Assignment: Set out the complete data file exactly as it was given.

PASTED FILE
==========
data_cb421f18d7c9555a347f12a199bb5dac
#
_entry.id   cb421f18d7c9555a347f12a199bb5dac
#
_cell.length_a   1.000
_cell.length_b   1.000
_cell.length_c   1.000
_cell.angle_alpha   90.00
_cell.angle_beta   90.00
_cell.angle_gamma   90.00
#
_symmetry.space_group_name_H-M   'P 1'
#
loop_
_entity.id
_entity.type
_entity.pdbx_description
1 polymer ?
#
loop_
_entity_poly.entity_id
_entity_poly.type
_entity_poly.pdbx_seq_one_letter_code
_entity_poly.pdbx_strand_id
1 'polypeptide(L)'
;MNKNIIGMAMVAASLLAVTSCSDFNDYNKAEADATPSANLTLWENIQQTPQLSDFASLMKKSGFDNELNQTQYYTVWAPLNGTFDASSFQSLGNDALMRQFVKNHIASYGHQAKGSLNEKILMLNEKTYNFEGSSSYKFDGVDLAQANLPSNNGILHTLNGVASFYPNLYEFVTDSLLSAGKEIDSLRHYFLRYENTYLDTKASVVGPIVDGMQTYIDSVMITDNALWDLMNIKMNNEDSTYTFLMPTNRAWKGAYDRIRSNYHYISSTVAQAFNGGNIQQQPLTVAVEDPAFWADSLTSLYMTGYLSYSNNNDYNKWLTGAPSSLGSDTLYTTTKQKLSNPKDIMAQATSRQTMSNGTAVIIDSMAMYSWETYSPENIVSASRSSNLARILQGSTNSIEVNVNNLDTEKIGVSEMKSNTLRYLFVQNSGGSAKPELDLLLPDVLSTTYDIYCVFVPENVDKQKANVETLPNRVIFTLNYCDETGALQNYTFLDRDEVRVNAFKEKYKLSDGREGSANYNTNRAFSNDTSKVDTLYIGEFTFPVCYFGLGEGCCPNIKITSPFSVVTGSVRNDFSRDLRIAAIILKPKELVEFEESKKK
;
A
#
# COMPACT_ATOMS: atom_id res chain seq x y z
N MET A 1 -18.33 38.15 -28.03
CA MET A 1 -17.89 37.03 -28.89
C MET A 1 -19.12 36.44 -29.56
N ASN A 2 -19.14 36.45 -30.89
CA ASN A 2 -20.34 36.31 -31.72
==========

data_cb421f18d7c9555a347f12a199bb5dac
#
_entry.id   cb421f18d7c9555a347f12a199bb5dac
#
_cell.length_a   1.000
_cell.length_b   1.000
_cell.length_c   1.000
_cell.angle_alpha   90.00
_cell.angle_beta   90.00
_cell.angle_gamma   90.00
#
_symmetry.space_group_name_H-M   'P 1'
#
loop_
_entity.id
_entity.type
_entity.pdbx_description
1 polymer ?
#
loop_
_entity_poly.entity_id
_entity_poly.type
_entity_poly.pdbx_seq_one_letter_code
_entity_poly.pdbx_strand_id
1 'polypeptide(L)'
;MNKNIIGMAMVAASLLAVTSCSDFNDYNKAEADATPSANLTLWENIQQTPQLSDFASLMKKSGFDNELNQTQYYTVWAPLNGTFDASSFQSLGNDALMRQFVKNHIASYGHQAKGSLNEKILMLNEKTYNFEGSSSYKFDGVDLAQANLPSNNGILHTLNGVASFYPNLYEFVTDSLLSAGKEIDSLRHYFLRYENTYLDTKASVVGPIVDGMQTYIDSVMITDNALWDLMNIKMNNEDSTYTFLMPTNRAWKGAYDRIRSNYHYISSTVAQAFNGGNIQQQPLTVAVEDPAFWADSLTSLYMTGYLSYSNNNDYNKWLTGAPSSLGSDTLYTTTKQKLSNPKDIMAQATSRQTMSNGTAVIIDSMAMYSWETYSPENIVSASRSSNLARILQGSTNSIEVNVNNLDTEKIGVSEMKSNTLRYLFVQNSGGSAKPELDLLLPDVLSTTYDIYCVFVPENVDKQKANVETLPNRVIFTLNYCDETGALQNYTFLDRDEVRVNAFKEKYKLSDGREGSANYNTNRAFSNDTSKVDTLYIGEFTFPVCYFGLGEGCCPNIKITSPFSVVTGSVRNDFSRDLRIAAIILKPKELVEFEESKKK
;
A
#
# COMPACT_ATOMS: atom_id res chain seq x y z
N MET A 1 -18.33 38.15 -28.03
CA MET A 1 -17.89 37.03 -28.89
C MET A 1 -19.12 36.44 -29.56
N ASN A 2 -19.14 36.45 -30.89
CA ASN A 2 -20.34 36.31 -31.72